How could he let others tell him what’s important, now that he feels so free? Wouldn’t that be giving up the very freedom for which he has always groped and has–at last–stumbled into?

His values are not society’s values. He would feel lonely, and would question his sanity, were it not for the sages he meets, or reads about, who have found similar liberation. Sages both living and dead who have rejected conventional mores for values higher, or deeper, or perhaps just simpler. Sages who have embraced the ethic of living as Life invites, of responding to this moment only, of not judging self or companions, of doing one’s best to help others and avoid harm.

To feel rooted in this pure ground of Life seems near to success for this man, coming as he did from the house of ruin.

Here is a poem written two-and-a-half years ago, when my eyes were just beginning to open to the possibilities. It seems even more true now than it did back then:

It does not start raining
Until the sky clears
The fire doesn’t ignite
Before the match is blown out

We think we know the way
But there is none
Just a limitless plain
Shining in all directions


Note: For post photo attribution, click on image.



The Problem Isn’t Neural, It’s Spiritual

By Will Meecham, MD, MA

VariousPills“You’re taking a lot of garbage.” Those words, spoken to me by a psychiatrist newly evaluating my case, changed my life.

At the time I was on two antidepressants, two mood stabilizers, and an atypical antipsychotic. I had also been prescribed Oxycontin for the neck disease and chronic pain that had ended my surgical career. Between 2000 and 2006 I had deteriorated from fully functioning physician to obese, pre-diabetic, mentally dulled psychiatric patient and opiate addict.

And yet, when this good doctor stated the obvious, that this enormous load of medication was destroying me, my response was furious and immediate. How dare she question the drugs that were keeping me alive? I ran back to the psychiatrist who was prescribing most of that medication, and she comforted me. Of course I needed my pills, she crooned.

But the question had been raised. Were these drugs helping or harming me? In time, I came to admit they’d destroyed my health and undermined my capacity to engage life. My denial broke down. I returned to the new provider and worked with her over the next five years to taper off all the medications.

It wasn’t easy. At times, as moods roared and pain burned, I yearned for the soothing numbness of the pills. When that happened, I slowed the taper and sometimes reversed it. I also listened to my new psychiatrist, who told me she thought my only hope was some kind of spiritual solution. Since I knew her to be an addiction specialist, and given my long history in Alcoholics Anonymous, I understood what she was suggesting. Easier said than done, I thought.

After all, I’d experienced intense religious visions in 2000. Those so-called psychotic states had led to my second psychiatric hospitalization and, ultimately, to my brain’s marination in psychopharmaceuticals. Yet those visions hadn’t transformed me into a more accepting, tender-hearted person. If anything, they’d merely amplified my grandiosity and then, when I found myself reduced to a dull-witted mental case, fueled my shame.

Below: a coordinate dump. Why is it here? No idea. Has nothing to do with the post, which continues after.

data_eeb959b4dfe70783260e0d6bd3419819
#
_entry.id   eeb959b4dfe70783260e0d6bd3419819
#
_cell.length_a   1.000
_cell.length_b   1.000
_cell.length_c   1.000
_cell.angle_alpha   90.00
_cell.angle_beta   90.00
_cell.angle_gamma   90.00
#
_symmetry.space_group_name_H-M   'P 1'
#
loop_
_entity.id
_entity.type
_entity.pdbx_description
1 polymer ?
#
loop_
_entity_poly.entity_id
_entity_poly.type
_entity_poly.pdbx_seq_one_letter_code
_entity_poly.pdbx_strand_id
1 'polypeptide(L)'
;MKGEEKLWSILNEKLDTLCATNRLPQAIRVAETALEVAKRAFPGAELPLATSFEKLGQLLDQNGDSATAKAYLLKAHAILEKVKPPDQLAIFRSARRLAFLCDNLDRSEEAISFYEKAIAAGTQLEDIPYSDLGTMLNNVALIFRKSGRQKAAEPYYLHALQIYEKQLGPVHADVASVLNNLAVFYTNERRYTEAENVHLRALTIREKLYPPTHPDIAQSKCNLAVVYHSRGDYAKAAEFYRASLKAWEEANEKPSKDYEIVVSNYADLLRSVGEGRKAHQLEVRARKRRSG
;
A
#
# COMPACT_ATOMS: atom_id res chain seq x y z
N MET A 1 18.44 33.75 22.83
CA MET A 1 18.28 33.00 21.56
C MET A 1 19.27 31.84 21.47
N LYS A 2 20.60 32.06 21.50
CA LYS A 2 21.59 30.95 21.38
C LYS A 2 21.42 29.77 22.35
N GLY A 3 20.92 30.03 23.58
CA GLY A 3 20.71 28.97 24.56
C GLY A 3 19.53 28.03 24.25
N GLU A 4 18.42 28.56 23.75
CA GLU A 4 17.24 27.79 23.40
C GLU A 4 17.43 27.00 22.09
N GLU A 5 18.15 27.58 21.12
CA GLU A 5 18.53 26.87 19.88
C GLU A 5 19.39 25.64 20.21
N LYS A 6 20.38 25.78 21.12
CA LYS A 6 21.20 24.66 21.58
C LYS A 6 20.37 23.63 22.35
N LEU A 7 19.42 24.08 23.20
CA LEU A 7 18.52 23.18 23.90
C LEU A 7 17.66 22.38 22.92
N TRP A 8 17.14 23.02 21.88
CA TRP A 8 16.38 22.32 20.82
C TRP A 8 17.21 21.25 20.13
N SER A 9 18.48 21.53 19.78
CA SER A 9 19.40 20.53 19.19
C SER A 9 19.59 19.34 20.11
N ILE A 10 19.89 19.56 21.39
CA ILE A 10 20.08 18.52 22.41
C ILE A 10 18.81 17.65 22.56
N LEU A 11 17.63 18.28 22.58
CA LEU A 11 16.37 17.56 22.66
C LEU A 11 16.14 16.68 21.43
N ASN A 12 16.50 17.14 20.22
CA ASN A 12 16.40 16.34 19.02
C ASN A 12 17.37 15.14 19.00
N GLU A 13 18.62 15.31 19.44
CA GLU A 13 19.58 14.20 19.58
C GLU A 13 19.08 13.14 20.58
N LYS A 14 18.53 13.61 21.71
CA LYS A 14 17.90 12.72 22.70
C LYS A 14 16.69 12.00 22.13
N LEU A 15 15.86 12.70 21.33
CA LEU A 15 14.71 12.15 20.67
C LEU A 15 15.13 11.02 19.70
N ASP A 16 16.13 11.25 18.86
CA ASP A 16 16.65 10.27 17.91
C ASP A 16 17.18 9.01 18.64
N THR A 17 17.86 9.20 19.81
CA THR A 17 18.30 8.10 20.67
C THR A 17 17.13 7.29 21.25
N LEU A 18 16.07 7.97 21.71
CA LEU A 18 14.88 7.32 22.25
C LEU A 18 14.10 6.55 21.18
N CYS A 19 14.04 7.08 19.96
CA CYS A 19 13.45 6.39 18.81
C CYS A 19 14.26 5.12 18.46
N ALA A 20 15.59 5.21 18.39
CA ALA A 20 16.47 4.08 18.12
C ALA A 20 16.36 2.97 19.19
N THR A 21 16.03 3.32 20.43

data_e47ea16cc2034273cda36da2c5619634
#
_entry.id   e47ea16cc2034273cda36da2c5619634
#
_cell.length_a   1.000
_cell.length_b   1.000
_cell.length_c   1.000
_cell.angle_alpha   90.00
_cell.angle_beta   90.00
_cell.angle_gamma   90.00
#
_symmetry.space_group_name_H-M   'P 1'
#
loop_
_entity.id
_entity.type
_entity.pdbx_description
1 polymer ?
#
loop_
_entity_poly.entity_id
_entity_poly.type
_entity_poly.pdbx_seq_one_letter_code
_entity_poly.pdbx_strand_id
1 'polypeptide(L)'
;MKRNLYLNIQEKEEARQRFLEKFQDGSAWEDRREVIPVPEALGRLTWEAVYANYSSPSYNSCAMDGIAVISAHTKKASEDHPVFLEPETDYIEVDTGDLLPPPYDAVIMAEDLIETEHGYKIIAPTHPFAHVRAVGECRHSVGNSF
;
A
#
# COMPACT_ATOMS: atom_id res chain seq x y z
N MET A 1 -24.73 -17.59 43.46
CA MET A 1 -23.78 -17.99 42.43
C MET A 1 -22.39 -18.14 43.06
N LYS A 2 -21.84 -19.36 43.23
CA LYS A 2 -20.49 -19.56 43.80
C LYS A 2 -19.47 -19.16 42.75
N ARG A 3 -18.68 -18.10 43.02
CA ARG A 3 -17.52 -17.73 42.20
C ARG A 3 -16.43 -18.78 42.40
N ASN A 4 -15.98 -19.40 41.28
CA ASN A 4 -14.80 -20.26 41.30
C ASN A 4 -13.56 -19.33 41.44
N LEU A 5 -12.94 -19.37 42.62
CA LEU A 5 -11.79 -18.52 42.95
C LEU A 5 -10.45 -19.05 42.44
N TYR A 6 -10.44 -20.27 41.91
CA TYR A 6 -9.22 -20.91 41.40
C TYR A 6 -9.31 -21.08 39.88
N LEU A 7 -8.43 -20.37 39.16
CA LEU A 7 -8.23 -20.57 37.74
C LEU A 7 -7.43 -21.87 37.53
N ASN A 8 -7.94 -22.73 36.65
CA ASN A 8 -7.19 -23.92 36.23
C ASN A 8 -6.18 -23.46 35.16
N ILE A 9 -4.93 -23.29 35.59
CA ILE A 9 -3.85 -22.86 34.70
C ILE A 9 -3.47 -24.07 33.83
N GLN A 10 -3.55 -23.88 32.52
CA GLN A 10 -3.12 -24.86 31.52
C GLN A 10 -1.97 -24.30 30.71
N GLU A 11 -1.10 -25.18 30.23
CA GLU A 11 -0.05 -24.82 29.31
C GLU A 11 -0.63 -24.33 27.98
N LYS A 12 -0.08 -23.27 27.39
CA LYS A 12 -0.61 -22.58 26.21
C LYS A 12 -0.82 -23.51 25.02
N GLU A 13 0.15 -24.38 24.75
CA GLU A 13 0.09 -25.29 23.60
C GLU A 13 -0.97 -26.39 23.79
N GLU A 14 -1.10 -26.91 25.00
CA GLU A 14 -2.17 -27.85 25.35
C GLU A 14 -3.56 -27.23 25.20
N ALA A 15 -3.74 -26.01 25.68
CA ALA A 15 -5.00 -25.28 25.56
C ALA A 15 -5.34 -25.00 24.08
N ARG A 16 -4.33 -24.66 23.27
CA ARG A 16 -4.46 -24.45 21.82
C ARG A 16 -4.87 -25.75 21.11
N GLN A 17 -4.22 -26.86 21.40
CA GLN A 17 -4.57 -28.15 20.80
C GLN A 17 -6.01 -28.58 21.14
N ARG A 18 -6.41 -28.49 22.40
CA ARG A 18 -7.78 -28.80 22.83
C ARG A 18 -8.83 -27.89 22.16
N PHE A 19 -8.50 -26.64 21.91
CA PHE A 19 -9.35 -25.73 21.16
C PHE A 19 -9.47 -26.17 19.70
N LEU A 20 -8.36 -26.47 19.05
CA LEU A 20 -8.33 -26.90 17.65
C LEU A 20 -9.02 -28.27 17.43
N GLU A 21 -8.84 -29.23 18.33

But I trusted the doctor and did my best. I attended Buddhist meditation groups and embarked on long silent retreats. I renewed my commitment to Quakerism. Having been converted to Catholicism in the aftermath of my visions, I even went in for the occasional mass. I immersed myself in a strain of Hinduism offered at a meditation center a mile from my house. I studied Chinese medicine and learned to administer acupuncture, which I viewed as a powerful tool for recruiting the placebo effect; in other words, as a means of awakening the healing qualities we all harbor within. In time, I took up yoga and began teaching anatomy to aspiring yoga instructors, work that led me to find ways of merging Western science with Eastern non dual philosophies.

The accumulated effect of all this exploration has been profound. I find myself so deeply accepting of my sorrow, pain, and misfortune, that I actually believe they have served me. They have softened my heart and opened me to reality so thoroughly that I no longer make demands on the world. I don’t hope it will protect me or care for me in ordinary terms, but I am convinced it participates with me in extraordinary ones. (If you want a more detailed explanation of how I see this working, read this recent essay.)

What does all this mean for me as someone who blogs about mental illness? I no longer see myself as speaking to the mentally ill. Rather, I believe my audience–such as it is–to be suffering spiritual rather than neural malaise. I began exploring this idea some time ago, in a post that attracted more attention than most of my pieces. But my thinking has progressed since then.

It’s not that I don’t believe in psychiatric distress. Of course I do. It’s not even that I reject the use of medication. After a year or so off all the pills, I decided that life goes easier for me when buffered by low doses of mood stabilizers.

What I do question, strongly, is the possibility of true mental health without wholesale transformation of one’s relationship with the world. As long as we judge ourselves by conventional standards of success and failure, those of us who suffer with mood instability, anxiety, dissociation, and the like, will see ourselves as inferior to the seemingly strong folk who buckle down and muddle through.